MGM Resorts is going on a tourist-friendly route to get more people through the doors of its second casino in Macau.
MGM Chairman and CEO Jim Murren told Bloomberg they are devoting more space for mass-market gamblers in the $3-billion MGM Cotai, which is scheduled to open in the latter part of 2016. The casino operator’s MGM China Holdings Ltd. is in charge of developing the property.
The casino operators is veering away from VIPs, whose continued absence from the Macau gambling scene has led to a slump that’s shaved close to $14 billion in revenue from the city state. In fact, casinos in Macau posted last month its lowest revenue in almost five years, according to a Macau Business Daily report.
The report quoted data from the Gaming Inspection and Coordination Bureau (DICJ), which showed that gaming revenues dropped 33 percent YoY to MOP17.13 billion ($2.15 billion) in September from MOP 25.56 billion in 2014.
Murren admitted all resort owners in Macau are struggling to keep up with the challenging business climate—brought on by China’s economic slowdown, President Xi Jinping’s anti-corruption drive and the decreasing number of visitors from the mainland. Junket operators may have played a key role in bringing big spenders to Macau for many years, but their importance has waned as many VIPs stopped coming to the city state, leaving behind empty tables.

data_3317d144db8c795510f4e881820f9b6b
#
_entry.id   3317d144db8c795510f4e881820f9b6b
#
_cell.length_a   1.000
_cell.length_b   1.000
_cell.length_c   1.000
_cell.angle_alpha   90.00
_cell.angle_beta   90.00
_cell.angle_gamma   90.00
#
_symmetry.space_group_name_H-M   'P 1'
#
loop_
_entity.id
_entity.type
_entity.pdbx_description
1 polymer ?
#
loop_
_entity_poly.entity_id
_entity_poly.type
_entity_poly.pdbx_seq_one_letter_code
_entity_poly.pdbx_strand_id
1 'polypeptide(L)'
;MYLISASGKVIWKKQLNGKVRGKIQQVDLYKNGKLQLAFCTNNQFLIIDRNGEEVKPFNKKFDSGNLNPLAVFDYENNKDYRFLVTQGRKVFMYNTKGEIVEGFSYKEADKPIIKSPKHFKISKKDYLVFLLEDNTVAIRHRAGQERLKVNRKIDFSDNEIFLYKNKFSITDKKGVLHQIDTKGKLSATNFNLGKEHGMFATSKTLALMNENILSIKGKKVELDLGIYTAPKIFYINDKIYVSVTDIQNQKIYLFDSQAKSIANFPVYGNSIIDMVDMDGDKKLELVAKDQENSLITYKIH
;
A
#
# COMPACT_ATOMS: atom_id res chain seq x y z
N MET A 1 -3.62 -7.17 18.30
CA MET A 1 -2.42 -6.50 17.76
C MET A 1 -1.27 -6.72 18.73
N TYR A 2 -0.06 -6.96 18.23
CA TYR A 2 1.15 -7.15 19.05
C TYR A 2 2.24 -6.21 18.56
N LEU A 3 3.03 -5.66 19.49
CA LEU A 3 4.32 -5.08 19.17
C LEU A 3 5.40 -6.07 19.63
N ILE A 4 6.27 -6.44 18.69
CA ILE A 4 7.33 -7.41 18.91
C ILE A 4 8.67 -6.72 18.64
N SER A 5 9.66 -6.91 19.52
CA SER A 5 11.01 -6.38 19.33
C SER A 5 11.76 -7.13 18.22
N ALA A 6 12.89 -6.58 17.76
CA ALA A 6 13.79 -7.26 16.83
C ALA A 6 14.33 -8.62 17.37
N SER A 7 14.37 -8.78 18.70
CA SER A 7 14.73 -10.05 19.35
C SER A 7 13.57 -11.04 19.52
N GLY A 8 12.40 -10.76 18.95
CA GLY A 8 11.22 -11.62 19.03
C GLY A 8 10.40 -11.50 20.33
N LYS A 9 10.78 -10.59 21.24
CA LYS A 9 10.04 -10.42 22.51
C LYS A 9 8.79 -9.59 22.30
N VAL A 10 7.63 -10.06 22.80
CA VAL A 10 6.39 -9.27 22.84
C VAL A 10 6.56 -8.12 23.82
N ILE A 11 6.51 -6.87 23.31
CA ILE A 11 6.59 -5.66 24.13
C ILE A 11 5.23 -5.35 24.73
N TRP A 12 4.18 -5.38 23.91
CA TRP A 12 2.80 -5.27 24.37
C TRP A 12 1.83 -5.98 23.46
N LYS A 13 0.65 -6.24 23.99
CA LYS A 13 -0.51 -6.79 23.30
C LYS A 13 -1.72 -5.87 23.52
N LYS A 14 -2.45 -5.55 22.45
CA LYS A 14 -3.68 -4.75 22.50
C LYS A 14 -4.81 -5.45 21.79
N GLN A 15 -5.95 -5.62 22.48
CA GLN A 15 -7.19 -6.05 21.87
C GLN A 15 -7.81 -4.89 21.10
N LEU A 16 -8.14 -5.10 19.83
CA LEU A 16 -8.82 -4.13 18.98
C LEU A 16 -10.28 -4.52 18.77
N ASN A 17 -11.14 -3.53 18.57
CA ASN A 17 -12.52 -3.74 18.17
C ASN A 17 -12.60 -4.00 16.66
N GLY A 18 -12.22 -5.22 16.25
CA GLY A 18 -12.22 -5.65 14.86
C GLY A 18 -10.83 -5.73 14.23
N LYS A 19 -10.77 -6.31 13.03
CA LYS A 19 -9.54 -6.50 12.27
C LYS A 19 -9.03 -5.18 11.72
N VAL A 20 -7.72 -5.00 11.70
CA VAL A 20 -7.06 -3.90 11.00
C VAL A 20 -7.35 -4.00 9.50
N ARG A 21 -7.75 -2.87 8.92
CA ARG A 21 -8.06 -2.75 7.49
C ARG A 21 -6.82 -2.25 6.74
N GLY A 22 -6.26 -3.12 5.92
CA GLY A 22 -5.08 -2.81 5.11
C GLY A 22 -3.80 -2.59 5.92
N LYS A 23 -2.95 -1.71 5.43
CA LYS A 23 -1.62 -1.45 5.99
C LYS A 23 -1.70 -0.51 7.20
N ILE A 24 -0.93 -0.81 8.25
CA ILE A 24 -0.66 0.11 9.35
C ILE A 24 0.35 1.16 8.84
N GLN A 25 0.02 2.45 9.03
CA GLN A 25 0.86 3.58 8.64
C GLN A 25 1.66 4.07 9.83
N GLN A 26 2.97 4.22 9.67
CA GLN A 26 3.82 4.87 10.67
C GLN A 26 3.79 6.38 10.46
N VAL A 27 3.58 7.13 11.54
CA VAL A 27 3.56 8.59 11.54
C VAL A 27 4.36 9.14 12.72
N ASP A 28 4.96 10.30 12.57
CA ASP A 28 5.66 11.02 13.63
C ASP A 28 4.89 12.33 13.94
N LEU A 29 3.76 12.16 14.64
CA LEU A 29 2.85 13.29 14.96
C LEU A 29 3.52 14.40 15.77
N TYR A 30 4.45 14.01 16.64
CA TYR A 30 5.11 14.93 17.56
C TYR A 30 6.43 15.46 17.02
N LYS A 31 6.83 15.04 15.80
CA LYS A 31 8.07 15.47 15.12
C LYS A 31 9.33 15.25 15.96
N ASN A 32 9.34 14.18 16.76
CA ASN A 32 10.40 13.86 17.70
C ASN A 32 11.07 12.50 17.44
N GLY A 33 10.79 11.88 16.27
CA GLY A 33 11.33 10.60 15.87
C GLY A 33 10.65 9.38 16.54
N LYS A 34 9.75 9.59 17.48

Because of this, the CEO said “the junket rooms will be smaller” in the new casino since “it allows you to use tables more productively.”
The Cotai casino is about 1 million square feet larger than MGM Macau. Murren told the news outlet that they plan to build a mall with restaurants, and a theater that can be converted into a nightclub, concert or ballroom space.
MGM isn’t the first to veer away from VIP gamblers. Last week, Galaxy Entertainment Group announced that it is turning its ex-David Group VIP area into a premium mass table gambling zone.
The new Pavilion VIP room is a cash play zone operated by the house. It has 41 tables, including two no-smoking zones of six and seven tables apiece.